Optimize for B2B Search Marketing – Part 2

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Posted: September 14, 2006 | Search Engine Marketing

AKA, “How an mp3 player is different from a million-dollar CRM system.”

In Part 1, I explained that B2B search marketing requires different techniques and optimization methods than B2C search, and that search marketing vendors should specialize on B2C clients or B2B client, but not both.

In this post, I discuss some of the key differences between B2C and B2B search marketing.  (Disclaimer: Marketo provides solutions for B2B marketing, including search engine marketing.)

Optimize for low volume, high value searches

The keyword “mp3 player” costs much less, gets more traffic, and has more advertiser competition than “CRM”. As I write this, the top position on Google for CRM is more than 2.5 times more expensive than the top position for mp3 player. Although mp3 player gets 10x more traffic, the value of a qualified CRM lead is much higher.

This implies B2C search must optimize for “high-volume, low-value” words, while B2B search marketing needs to optimize for “low-volume, high-value” words. This has implications for which words you select and how you set bids. Since many of the popular bid optimization solutions are tuned for B2C clients, B2B marketers may be left with suboptimal results.

Generate leads, not traffic

There are some impressive solutions out there for B2C search marketing. However, these tools are designed to generate traffic rather than qualified leads. (One popular vendor claims it will “drives throngs of new visitors to your website” and only mentions leads as an afterthought at the bottom of the page.) Look through the list of services they provide, and you see lots of references to automated bid management, but no references to maximizing conversions through landing page optimization.

This works for high-volume B2C keywords, but in the high-value, low-volume world of B2B search it is critical that you focus significant attention on finding the right words (i.e. the words your target prospects actually use when searching) and on converting as many of those clicks into qualified leads as possible. (Stay tuned for Part 3, where I’ll talk about why this is not as simple as it sounds.)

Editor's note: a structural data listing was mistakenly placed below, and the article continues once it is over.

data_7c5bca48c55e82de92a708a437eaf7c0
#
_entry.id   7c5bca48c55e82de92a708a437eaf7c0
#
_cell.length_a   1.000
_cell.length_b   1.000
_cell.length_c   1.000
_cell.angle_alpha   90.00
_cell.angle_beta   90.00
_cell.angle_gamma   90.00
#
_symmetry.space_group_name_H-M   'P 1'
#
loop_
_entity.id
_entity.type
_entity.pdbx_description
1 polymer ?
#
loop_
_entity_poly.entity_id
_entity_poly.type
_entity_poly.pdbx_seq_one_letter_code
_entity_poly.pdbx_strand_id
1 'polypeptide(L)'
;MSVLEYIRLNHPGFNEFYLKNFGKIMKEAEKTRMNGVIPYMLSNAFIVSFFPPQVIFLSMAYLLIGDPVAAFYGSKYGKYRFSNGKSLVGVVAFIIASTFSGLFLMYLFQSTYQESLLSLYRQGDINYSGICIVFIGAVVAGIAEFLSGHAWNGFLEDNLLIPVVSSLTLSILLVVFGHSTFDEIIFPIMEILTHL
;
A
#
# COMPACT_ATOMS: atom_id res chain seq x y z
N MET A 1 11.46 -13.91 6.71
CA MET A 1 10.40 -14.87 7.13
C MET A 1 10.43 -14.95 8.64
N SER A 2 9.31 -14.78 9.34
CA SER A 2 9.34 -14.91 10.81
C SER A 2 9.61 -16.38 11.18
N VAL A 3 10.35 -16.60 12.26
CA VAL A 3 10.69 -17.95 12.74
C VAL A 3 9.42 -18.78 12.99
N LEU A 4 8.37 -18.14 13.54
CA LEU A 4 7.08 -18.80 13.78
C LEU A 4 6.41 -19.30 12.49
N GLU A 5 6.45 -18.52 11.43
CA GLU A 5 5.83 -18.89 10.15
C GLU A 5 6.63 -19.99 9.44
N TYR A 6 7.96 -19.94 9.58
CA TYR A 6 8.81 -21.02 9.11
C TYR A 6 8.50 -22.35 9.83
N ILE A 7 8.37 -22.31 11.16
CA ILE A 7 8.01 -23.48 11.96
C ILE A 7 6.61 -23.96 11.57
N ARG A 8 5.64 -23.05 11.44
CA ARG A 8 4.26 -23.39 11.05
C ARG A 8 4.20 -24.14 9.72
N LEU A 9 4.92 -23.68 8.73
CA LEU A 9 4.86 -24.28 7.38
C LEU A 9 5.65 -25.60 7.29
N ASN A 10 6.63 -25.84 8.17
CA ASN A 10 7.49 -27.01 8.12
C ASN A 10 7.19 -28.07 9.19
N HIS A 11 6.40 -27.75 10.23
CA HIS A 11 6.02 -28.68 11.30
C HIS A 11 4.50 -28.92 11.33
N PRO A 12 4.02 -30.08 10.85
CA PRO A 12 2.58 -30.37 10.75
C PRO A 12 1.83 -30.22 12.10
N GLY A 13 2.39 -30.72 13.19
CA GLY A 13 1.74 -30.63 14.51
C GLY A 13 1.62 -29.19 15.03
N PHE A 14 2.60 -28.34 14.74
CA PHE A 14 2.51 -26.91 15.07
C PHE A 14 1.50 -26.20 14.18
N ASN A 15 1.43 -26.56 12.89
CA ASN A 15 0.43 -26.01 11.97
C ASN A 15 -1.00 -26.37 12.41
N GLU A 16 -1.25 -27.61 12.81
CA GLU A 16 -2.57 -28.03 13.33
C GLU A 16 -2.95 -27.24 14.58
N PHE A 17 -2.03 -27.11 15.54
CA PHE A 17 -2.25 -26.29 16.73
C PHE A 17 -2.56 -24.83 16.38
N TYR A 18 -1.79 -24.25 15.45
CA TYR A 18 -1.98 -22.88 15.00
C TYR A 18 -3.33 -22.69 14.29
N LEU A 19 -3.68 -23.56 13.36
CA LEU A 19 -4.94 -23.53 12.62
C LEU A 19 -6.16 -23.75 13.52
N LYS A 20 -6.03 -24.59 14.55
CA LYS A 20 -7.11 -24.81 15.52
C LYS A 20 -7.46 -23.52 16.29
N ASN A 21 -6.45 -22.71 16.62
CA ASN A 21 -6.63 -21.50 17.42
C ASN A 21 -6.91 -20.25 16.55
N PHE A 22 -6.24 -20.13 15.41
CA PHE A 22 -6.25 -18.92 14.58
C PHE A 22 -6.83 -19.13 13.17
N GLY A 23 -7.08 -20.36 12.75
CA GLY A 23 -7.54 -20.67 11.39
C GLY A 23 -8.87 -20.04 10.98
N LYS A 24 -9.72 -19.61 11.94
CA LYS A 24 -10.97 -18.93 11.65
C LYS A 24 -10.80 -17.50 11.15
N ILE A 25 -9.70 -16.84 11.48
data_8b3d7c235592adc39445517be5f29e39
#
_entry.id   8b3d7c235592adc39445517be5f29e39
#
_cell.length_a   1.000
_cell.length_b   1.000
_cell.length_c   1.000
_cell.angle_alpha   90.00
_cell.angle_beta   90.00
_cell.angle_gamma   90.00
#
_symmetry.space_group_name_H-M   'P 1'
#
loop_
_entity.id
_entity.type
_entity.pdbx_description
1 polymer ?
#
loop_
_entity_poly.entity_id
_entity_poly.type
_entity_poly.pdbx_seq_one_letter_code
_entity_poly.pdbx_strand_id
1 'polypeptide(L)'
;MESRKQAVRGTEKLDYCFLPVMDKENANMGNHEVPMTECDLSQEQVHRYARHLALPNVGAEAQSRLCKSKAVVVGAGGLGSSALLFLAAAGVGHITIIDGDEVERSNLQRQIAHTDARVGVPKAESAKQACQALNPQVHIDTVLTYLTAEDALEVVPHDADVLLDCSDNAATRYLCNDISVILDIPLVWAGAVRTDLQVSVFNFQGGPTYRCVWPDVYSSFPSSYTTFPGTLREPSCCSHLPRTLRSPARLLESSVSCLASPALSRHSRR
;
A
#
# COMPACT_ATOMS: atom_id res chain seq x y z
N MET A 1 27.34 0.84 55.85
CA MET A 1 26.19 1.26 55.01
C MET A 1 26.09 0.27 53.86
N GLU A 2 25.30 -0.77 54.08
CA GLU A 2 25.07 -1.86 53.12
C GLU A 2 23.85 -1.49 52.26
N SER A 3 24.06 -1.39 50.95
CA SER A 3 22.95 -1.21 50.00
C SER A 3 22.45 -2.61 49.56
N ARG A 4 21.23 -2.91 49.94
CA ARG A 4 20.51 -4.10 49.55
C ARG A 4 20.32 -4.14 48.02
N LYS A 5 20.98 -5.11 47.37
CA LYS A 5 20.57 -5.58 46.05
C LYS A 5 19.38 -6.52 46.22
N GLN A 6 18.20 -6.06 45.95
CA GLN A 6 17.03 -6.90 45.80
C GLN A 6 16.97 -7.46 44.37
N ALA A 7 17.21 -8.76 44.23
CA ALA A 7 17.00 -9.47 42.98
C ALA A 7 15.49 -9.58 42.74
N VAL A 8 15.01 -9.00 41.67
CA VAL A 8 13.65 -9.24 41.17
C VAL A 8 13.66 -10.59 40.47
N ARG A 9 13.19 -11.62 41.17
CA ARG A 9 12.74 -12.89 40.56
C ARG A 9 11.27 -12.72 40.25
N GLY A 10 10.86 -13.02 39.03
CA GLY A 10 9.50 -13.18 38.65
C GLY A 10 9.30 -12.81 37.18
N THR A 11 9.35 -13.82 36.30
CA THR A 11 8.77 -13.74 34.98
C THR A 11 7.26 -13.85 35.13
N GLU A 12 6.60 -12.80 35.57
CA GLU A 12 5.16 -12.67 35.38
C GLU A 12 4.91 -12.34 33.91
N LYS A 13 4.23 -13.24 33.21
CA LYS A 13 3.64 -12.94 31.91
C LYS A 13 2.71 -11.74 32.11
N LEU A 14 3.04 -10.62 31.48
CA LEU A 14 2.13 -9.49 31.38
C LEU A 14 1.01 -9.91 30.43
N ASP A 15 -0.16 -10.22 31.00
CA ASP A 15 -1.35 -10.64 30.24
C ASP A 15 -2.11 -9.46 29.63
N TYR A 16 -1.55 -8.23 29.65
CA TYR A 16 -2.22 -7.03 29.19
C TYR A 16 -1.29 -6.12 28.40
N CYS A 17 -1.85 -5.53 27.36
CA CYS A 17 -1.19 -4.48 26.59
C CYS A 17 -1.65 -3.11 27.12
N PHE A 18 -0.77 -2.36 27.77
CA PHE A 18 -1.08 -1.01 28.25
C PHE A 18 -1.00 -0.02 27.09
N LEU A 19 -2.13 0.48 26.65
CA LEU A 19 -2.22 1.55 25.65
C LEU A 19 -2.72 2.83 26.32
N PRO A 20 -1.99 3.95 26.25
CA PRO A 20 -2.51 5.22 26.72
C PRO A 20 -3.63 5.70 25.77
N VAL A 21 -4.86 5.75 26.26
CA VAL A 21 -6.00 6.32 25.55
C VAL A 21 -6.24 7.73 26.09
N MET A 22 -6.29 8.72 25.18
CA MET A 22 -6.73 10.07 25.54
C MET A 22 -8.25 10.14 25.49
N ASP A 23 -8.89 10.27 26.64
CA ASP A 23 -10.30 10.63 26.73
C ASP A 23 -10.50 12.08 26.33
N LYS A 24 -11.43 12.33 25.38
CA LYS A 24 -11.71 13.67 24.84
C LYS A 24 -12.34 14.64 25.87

Market to multiple decision makers at different points in the buying process

Buying an mp3 player does not usually require a complex approval process (though my wife might disagree). In contrast, B2B transactions typically have an entire committee of individuals involved in making a final purchase decision, including champions, economic buyers, influencers, gatekeepers, and users.

Each role uses search in different ways, with different motivations, and at different times during the sales cycle. One individual has a problem and uses search just to see whether a solution exists. Another wants to research the space so he can be educated in discussions with peers and bosses. Yet another needs to identify a list of requirements or create a short-list of vendors. And others still want to build an ROI justification, design an implementation plan, or understand how a new system will impact their job.

Each of these searches will use different keywords – ranging from broad descriptions of the outcome they want to achieve to very specific names of solution components. (They may even use different search engines, with early research going to Google and later stage research going to targeted vertical search engines.) The keywords can give you clues about the searcher’s role and purpose – your job is to create different landing pages that speak to each specific search intent.

In Part 3 of “Optimize for B2B Marketing”, I will discuss how to tune your landing pages to speak to each type of buyer and search intent.

Related Resources

Jon (@jonmiller) leads Marketo's product marketing, strategy, and content marketing initiatives. He is the author of multiple Definitive Guides including Marketing Automation, Engaging Email Marketing, and Marketing Metrics & Analytics. In 2010, The CMO Institute named Jon a Top 10 CMO for companies under $250 million revenue. Jon holds a bachelor’s degree in physics from Harvard College and has an MBA from the Stanford Graduate School of Business.

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Optimize for B2B Search Marketing – Part 2

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